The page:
The evolution of Multidisciplinary Medical Teams – Part 2

Jan Beger

In Part 1 of this series I talked about current pain points around Multidisciplinary Medical Team (MDT) meetings in light of growing demand for such meetings. For the full benefits of MDT collaboration to be achieved, access to improved technology solutions is needed.

Multidisciplinary teamwork does appear to enhance the quality of care. However, poor progress in some areas of multidisciplinary team work may potentially hinder patient treatment [1].

MDT’s are a hugely expensive resource, due to the requirement to have many experts available at the same time. In recent years, the potential for virtual teams in healthcare has been cited as a way to overcome the barriers that time and geography present [2].

Looking forward, the technology used for preparation, the meeting itself and pre-meeting task tracking should be accessible anywhere there is internet access, and at any time. It must be easy to use, from any kind of connected device, just as you (or at least your children) use social networks today. Anyone who is aware of how teenagers use Facebook knows that web-based communication tools can be used creatively and effectively.

Patients need fast, decisive care decisions. Clinicians need instant access to medical exams, documents and images. Hospitals require operational efficiency and regulatory compliance.

The increasing prevalence of cancer coupled with workforce shortages and other time pressures make it ever more important that time spent in MDT meetings is used efficiently [2].

A modern solution for MDT meetings facilitates quality patient care, operational efficiency and collaboration via secure exchange of diagnostic images, patient documents and related information. This needs to be possible between MDT members across organizational boundaries. MDT meeting technology has to evolve to suit all scenarios, from the traditional meeting in the meeting room to fully virtual multidisciplinary team activities. A secure web-based solution that provides communication support for clinicians in geographically distant clinics and hospitals should follow the same standards and function very much like a health information exchange (HIE).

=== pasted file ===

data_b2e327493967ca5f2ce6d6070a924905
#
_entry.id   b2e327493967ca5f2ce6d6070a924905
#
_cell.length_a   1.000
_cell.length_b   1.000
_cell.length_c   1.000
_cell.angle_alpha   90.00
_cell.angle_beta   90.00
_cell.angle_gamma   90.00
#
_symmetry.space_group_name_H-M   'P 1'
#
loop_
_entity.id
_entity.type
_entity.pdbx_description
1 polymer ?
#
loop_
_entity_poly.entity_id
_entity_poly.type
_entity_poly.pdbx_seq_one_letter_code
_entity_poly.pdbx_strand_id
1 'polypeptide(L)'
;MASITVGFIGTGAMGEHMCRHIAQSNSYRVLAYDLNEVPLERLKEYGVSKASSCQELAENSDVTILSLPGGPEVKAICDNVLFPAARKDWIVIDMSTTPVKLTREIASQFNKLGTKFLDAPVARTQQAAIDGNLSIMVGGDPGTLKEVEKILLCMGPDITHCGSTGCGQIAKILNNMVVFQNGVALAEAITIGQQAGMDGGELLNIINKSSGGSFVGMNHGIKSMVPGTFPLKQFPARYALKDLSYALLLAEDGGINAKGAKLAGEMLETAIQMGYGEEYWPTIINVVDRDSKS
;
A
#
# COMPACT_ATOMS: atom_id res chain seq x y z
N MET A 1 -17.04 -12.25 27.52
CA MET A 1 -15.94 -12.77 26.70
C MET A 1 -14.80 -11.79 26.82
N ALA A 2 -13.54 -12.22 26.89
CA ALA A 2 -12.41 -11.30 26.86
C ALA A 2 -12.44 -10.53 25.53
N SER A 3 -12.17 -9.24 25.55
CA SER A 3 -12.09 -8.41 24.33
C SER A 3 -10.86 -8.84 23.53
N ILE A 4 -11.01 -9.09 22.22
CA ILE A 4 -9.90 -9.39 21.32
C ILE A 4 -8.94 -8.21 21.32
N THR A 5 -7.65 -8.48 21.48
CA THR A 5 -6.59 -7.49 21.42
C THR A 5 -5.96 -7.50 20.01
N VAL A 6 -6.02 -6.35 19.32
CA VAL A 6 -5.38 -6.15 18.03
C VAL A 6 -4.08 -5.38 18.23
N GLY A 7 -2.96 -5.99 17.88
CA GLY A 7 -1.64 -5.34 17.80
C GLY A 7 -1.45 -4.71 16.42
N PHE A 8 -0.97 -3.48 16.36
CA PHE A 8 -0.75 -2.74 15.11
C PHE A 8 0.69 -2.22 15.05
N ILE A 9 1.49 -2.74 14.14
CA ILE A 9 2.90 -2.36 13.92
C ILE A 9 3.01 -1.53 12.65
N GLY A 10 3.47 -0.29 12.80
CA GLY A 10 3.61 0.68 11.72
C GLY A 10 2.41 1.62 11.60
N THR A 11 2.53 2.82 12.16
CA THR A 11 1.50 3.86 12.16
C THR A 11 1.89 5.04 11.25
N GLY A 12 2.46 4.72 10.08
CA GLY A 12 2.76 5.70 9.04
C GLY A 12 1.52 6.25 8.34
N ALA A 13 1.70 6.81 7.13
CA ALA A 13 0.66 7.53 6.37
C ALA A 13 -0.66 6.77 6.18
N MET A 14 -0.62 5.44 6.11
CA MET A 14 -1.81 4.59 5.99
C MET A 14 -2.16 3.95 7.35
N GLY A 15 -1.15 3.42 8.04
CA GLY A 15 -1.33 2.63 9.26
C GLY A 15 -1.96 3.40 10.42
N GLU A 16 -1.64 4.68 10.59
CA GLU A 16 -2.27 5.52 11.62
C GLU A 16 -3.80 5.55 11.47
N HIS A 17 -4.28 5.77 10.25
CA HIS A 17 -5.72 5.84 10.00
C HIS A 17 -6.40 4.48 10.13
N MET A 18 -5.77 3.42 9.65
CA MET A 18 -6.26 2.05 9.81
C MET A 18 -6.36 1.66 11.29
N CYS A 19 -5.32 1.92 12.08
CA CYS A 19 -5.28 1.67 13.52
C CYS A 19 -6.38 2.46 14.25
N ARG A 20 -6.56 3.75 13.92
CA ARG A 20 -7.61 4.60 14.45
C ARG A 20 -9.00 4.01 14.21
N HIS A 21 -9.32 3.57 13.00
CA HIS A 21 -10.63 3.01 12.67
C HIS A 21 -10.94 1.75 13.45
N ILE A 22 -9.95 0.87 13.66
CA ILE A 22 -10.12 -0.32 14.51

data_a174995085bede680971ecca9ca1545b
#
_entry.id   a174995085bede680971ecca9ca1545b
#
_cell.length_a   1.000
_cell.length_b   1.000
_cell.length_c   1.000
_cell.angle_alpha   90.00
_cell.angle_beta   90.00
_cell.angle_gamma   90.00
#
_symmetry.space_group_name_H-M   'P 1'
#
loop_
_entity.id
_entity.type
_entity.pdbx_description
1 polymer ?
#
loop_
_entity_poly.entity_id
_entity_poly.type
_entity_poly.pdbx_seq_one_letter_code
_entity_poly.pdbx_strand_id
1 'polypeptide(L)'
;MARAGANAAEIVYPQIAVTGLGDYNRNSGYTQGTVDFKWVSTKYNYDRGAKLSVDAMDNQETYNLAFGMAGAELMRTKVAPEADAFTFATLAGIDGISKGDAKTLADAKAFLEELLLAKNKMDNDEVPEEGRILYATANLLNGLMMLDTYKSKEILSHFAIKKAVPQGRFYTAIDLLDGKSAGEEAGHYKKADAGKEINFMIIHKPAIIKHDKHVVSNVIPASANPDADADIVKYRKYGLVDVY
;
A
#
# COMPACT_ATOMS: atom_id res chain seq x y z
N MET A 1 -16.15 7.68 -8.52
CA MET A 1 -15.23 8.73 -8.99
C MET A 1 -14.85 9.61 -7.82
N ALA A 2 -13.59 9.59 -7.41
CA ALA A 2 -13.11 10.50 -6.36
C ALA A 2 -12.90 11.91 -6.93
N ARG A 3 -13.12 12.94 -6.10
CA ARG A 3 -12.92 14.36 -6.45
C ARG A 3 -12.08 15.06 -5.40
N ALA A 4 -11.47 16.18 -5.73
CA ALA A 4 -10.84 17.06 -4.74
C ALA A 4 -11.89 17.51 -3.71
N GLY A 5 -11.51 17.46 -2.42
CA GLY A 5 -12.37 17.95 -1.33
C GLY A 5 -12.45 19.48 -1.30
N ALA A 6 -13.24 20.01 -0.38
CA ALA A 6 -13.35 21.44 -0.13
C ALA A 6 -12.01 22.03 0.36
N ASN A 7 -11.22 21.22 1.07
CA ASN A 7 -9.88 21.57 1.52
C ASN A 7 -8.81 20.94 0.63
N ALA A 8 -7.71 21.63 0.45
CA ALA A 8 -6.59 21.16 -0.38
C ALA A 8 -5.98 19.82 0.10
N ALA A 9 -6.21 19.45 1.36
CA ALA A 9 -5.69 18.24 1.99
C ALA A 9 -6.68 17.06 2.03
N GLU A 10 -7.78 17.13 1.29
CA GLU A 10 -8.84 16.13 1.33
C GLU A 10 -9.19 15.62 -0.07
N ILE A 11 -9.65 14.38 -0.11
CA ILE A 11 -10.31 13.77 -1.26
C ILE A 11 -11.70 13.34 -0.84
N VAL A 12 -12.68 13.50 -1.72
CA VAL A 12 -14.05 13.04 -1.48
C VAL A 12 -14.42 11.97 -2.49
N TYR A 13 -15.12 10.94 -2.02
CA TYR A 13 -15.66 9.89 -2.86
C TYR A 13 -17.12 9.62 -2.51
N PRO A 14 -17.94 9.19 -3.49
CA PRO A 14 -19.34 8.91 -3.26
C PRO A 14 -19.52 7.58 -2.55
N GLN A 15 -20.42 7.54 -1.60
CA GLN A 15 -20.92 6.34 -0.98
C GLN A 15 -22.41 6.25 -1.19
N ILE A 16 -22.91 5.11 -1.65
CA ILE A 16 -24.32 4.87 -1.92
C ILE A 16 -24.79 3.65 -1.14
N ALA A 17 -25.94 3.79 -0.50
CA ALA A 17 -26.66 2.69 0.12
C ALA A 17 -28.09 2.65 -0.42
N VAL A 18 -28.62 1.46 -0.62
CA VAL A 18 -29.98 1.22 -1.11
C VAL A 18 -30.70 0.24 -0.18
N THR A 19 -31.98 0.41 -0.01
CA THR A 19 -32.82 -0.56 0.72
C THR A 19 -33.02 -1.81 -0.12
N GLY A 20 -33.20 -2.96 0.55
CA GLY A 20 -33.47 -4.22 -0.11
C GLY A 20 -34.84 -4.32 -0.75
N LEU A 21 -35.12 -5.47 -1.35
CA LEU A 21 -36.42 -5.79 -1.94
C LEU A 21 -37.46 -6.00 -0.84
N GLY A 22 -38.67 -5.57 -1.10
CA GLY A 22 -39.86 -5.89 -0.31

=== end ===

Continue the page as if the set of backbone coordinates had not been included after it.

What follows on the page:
Today in traditional MDT meetings, there are logistical problems with setting up and maintaining participation. Pressures of timing and coordination are identified as challenges to MDT meeting dependability. Difficulties are being experienced by pathology and radiology departments participating fully in several MDT’s. If someone cannot be present they arrange for another to represent them in the discussions. Time spent at meetings, and in preparation for MDT meetings is significant.

Of course, issues of timing and coordinating materials to be reviewed are sometimes irreconcilable.

Materials comprise radiological images, pathological samples, pictures from the bronchoscopy, PET scans, video clips of surgical observations, etc. The exchange of these patient materials with outside institutions is a cause for concern when full, compliant data are not made available in a timely fashion. Staffs at all hospitals need to liaise so that the correct materials are sent and received on time, to facilitate review by the radiologist and pathologist before the MDT meeting. These items from outside must be separated from in-house material and be returned to the source after the meeting.

The MDT meeting outcome – recommendations/ decisions – can only be as good as the information available to the MDT at the meeting. For interpretative tasks in radiology and pathology, contextual information is important for accurate interpretation. Lack of information is a potential source of medical error, which can have potential impact to the overall patient management process.

As you can imagine, participants place a high value on the availability of radiology images and pathology sample images at MDT meetings.

A lack of coordination of care and communication increases stress for patients and families [3].

A virtual MDT meeting solution finally and most importantly helps the patient. They benefit from their case being discussed by a wider pool of experts than may be locally available. This can help limit potential delays in treatment and enhance timely resolution of issues as they arise.

Until next time,

Jan Beger

 


[1] Review of ‘The Dream MDT’: Measuring and improving high quality lung cancer outcomes. UKLCC, December 2014

[2] Benefits of multidisciplinary teamwork in the management of breast cancer, Cath Taylor at all, August 2013

[3] Experiences of Establishing and Managing a Clinical Multidisciplinary Team Meeting, Deb Rawlings,  April 2007


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